High school baseball, softball teams dealing with trip cancellations
The idea of driving to the Tennessee town of Pigeon Forge held an instant appeal to Dundee-Crown softball coach Tracy Beatty.
"You're playing softball in the Smokey Mountains," she said. "I mean, how great is that?"
Too great to be true, unfortunately.
The COVID-19 pandemic has forced the cancellation of spring-break trips for all IHSA sports, with baseball and softball hit the hardest.
From Lake Park baseball's trip to Arizona to St. Edward's trip to Florida ... canceled. Prospect softball was also headed to Florida, Downers Grove South baseball to California.
Trips planned to Georgia, North Carolina, Kentucky, Tennessee, southern Illinois -- all canceled.
"We've been to other places and we were looking at our options, and this seemed like a great opportunity for us," Beatty said. "We started planning at the beginning of the school year."
As coaches deal with the fallout from a season suddenly filled with doubt due to its suspension, the common theme is overwhelming disappointment. The chance to begin the 2020 campaign with a handful of games in beautiful weather is gone.
"Thursday we told the kids we're not going to Florida and (Friday) we told them 'See you in three weeks,'" said Grayslake Central coach Troy Whalen.
You've never seen anyone sell holiday wreaths and candles like Grayslake Central's baseball players. With an upcoming meal-card fundraiser, the Rams might have had their entire trip to Orlando, Florida, paid in full.
For the 12th year in a row they planned a spring-break trip, this time to the spot known as the happiest place on Earth. Although when Whalen tried to cancel, Disney said at first it would not issue a refund.
Then Disney World shut down due to the pandemic, forcing the entertainment giant to issue refunds.
"The airlines are talking about vouchers," Whalen said. "But that does no good to a senior who won't be on the team next year."
St. Viator baseball coach Mike Manno put thousands of dollars into deposits for a similar Orlando trip, only to be told the same thing initially about a refund. Common sense eventually prevailed.
"I understand they have policies," Manno said. "But I would think a worldwide virus would supersede those policies."
Like many coaches, Wheaton North baseball's Dan Schoessling had a feeling his team's trip to Myrtle Beach, South Carolina, was in jeopardy.
"I started worrying about a week before we actually canceled, just hearing about all the concern with travel," he said. "We've been doing this for a while so we kind of knew what to expect."
Some of the Wheaton North families fly to South Carolina. Some drive on their own and squeeze in college visits on the way there and back. The rest of the players hop in the vans driven by the coaches.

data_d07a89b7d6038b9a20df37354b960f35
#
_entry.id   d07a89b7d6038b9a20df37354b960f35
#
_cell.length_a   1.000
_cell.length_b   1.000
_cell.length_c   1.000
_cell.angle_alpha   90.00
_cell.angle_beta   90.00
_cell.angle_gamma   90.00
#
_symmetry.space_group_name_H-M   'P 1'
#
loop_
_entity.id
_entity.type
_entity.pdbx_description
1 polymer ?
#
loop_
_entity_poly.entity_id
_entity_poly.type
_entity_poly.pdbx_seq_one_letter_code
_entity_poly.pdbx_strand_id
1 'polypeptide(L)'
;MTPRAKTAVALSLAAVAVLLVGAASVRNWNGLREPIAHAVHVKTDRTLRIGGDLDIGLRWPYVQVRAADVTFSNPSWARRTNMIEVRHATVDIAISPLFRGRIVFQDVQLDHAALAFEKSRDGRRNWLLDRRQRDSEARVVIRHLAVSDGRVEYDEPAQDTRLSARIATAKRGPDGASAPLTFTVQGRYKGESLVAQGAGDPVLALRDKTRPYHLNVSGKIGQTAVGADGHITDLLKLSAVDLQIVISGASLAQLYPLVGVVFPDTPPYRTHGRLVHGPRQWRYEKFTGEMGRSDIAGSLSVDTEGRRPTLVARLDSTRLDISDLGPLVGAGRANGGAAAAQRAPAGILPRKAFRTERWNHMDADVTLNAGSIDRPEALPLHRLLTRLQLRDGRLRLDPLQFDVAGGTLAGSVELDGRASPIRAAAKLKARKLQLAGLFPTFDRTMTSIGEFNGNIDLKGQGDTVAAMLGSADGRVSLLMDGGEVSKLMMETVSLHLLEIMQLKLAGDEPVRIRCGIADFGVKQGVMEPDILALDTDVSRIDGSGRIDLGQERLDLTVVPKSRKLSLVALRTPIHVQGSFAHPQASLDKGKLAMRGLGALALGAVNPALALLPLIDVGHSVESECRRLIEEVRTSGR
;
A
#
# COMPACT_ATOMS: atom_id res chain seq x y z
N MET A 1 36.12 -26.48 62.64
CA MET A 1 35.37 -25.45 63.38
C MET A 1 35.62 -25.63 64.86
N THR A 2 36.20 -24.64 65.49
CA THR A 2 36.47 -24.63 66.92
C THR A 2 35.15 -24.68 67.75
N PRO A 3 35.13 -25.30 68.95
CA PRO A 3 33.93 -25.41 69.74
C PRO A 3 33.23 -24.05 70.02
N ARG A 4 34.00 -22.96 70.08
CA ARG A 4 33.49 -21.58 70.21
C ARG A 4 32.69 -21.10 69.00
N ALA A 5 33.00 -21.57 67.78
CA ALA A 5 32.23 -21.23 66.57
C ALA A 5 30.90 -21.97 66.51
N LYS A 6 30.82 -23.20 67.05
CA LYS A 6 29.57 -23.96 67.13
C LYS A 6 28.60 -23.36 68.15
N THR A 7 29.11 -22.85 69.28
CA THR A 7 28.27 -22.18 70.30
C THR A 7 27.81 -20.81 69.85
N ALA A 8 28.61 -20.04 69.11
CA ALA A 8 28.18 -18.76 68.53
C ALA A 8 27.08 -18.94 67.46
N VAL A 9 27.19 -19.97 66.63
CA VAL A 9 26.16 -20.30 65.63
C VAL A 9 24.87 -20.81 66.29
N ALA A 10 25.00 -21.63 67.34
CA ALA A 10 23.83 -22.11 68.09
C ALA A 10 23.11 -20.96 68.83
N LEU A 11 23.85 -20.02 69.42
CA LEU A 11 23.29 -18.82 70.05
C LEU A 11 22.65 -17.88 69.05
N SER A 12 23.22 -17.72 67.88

A spring-break trip is a logistical jigsaw puzzle that now must be taken apart piece by piece.
"Monday though Wednesday I was collecting permission slips and waivers," Schoessling said. "Then it was all over."
Dundee-Crown's Beatty doesn't consider this a team trip. To her it's a family trip.
"We were really looking forward to spending that time together," she said. "Pigeon Forge seemed like a great fit for the kind of family atmosphere we have."
With the wave of news hitting last week -- NBA player Rudy Gobert and actor Tom Hanks testing positive for COVID-19, the IHSA canceling the boys basketball season -- baseball and softball players couldn't help but wonder about their pending trips.
Still, when the official word came down the disappointment was clear.
"They kind of knew it was coming but you could see how down they were," Manno said. "Our goal as coaches is to give kids the best experiences they can have. They got the rug pulled out from underneath them, and you feel for them. Especially the seniors."
The hope now is that the IHSA's spring season will resume at some point and athletes will enjoy at least a semblance of a season.
"The kids were pretty bummed when we told them the trip was canceled," Schoessling said. "It was just a weird vibe during our last practice. There's just too much that we don't know right now. Hopefully we're able to come back and play."
Whalen reserved Grayslake Central's spot in Orlando last spring, knowing it fills up fast. He'll start planning next year's trip pretty soon, and before long his players will be selling those wreaths again.
Despite this setback, looking forward is part of the recovery process.
"When these guys look back on the highlights of their time here, this trip is at the top of the list," he said. "We don't want to take that away from them."